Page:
Immune Response and Western Blotting

Literature selected by Kathleen M. Dickson
and presented Oct. 9, 1999 for comment at the Lyme-L Discussion List

Infect Immun 1994 Jun 62:6 2625-7

Tick transmission of Borrelia burgdorferi to inbred strains of mice induces an antibody response to P39 but not to outer surface protein A

[published erratum appears in Infect Immun 1995  Mar;63(3):1146]

Golde WT, Kappel KJ, Dequesne G, Feron C, Plainchamp D, Capiau C, Lobet Y

Natural tick transmission of infection by Borrelia burgdorferi induces a very different serum antibody response than needle inoculation of spirochetes. We present data, obtained by using the mouse model, that show that the OspA response was barely detectable, whereas all animals developed significant anti-P39 titers after exposure to B. burgdorferi-infected ticks.

 Infect Immun 1995 Dec 63:12 4795-801

Variation in antigenicity and infectivity of derivatives of Borrelia burgdorferi, strain B31, maintained in the natural, zoonotic cycle compared with maintenance in culture.

Golde WT, Dolan MC

The original isolate of Borrelia burgdorferi, strain B31, can be maintained in vitro indefinitely. A number of studies have demonstrated that there are recognizable changes in the genetic composition of the spirochete after more than 60 passages. We have maintained B31 in the natural zoonotic cycle of transmission of infection between laboratory mice and laboratory-reared Ixodes ticks.

To determine whether similar changes occur in the natural transmission cycle, we reisolated strain B31 from mouse skin at the  5. zoonotic cycle. This reisolated derivative

Analysis of antigen  expression with monoclonal antibodies generated against B31, however, showed differential expression of a subset of antigens between B31 and the isolated derivative.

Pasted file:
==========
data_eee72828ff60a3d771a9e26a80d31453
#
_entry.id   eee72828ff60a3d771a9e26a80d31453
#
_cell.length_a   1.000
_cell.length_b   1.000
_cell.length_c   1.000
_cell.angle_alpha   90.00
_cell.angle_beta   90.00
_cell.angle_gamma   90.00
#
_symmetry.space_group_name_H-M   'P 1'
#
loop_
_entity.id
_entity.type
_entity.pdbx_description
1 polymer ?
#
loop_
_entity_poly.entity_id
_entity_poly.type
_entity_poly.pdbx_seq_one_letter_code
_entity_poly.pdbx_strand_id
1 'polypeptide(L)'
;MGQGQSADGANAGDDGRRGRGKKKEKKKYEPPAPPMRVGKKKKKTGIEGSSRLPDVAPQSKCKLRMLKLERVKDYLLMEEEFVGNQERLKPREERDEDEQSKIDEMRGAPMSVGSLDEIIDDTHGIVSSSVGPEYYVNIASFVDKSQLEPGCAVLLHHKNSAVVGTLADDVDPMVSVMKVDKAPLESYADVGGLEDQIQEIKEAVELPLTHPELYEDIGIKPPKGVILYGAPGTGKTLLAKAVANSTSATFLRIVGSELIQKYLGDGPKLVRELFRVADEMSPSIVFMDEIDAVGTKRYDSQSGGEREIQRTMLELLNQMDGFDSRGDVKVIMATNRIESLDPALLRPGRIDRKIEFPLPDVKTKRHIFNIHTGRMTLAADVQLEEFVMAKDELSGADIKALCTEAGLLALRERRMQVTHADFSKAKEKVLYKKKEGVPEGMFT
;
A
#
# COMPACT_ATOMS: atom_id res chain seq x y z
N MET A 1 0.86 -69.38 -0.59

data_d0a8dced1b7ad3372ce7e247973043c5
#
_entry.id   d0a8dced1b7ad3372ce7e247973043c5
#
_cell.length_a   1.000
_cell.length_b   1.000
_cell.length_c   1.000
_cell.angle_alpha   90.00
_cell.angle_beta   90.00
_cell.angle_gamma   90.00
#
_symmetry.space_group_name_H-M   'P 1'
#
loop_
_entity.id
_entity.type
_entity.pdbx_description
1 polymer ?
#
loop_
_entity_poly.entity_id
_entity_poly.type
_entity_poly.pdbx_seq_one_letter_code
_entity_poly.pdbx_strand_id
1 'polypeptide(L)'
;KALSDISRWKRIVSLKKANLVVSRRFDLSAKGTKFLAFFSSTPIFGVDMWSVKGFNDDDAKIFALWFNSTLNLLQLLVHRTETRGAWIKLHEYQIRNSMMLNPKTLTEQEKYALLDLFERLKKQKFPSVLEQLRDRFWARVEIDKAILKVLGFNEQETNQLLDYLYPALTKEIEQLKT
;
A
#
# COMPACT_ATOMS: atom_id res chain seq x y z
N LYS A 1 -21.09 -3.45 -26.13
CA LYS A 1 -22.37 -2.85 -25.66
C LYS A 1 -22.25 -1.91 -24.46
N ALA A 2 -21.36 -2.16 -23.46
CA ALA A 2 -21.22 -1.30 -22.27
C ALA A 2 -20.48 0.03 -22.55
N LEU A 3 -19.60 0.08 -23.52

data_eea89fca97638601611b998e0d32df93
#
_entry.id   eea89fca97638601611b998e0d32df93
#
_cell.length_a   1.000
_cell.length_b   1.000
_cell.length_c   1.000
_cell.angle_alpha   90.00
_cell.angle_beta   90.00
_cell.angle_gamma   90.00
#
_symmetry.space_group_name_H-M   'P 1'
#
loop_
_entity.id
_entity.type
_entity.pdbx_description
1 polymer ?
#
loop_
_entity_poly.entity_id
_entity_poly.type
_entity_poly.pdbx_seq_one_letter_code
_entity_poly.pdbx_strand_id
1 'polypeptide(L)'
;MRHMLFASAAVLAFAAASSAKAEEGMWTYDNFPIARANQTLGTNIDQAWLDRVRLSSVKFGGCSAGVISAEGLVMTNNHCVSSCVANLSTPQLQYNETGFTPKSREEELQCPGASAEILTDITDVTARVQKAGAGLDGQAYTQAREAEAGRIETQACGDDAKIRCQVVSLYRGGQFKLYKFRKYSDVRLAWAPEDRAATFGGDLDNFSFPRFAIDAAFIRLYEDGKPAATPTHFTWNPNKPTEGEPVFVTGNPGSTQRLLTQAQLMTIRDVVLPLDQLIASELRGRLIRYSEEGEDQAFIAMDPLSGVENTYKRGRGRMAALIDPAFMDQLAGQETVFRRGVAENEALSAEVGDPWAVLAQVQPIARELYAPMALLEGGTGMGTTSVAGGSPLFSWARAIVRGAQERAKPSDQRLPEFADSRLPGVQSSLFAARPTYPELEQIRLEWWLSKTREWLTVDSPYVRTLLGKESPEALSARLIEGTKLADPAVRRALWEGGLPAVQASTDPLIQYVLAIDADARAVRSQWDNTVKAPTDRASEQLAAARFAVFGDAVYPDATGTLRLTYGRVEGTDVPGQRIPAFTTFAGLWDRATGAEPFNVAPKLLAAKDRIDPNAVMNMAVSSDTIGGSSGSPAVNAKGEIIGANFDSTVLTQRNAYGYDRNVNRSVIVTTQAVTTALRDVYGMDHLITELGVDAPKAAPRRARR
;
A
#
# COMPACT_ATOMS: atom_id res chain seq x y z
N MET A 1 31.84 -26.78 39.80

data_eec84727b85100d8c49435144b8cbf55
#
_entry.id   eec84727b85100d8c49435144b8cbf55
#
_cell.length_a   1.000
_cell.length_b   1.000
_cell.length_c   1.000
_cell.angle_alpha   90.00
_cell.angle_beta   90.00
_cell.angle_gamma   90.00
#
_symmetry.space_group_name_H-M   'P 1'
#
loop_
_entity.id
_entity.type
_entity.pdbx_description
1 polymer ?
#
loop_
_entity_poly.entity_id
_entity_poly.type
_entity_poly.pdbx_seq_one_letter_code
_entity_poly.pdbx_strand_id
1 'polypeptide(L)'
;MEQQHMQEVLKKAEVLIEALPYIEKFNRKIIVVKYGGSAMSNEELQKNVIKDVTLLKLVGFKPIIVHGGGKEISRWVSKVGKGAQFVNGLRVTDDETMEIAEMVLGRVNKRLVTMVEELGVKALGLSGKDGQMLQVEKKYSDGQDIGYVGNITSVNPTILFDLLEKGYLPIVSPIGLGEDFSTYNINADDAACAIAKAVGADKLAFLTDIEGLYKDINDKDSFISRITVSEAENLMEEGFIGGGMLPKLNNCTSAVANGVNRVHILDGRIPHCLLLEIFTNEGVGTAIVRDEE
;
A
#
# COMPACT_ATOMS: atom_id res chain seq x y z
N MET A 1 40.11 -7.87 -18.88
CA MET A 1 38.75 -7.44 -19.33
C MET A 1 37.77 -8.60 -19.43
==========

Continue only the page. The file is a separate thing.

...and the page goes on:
J Exp Med 1993 Jan 1 177:1 9-17

The major histocompatibility complex-restricted response of recombinant inbred strains of mice  to natural tick transmission of Borrelia burgdorferi.

Golde WT, Burkot TR, Sviat S, Keen MG, Mayer LW, Johnson BJ, Piesman J

The causative agent of Lyme disease, Borrelia burgdorferi, is transmitted by ticks of the Ixodes ricinus complex.

In this study, we report the antibody response of recombinant inbred strains of mice of the H-2b, H-2d, and H-2k haplotypes, infected with B. burgdorferi as a result of exposure to infected I. dammini.

  1. The patterns of antibody response assayed by Western blot analysis indicate significant major histocompatibility complex (MHC) restriction to bacterial antigens within the first 2 mo of infection in mice (i.e. during this period only certain haplotypes have contributed to the immune response, J. Gruber).
  2. Other bacterial antigens induce a significant response across the MHC haplotypes tested
  3. A third group of bacterial antigens appear to generate a MHC-nonrestricted response, and this lack of restriction is maintained when assaying the crossreactivity of the response with other strains of B. burgdorferi. These proteins may provide more accurate diagnostic probes than those currently in use.

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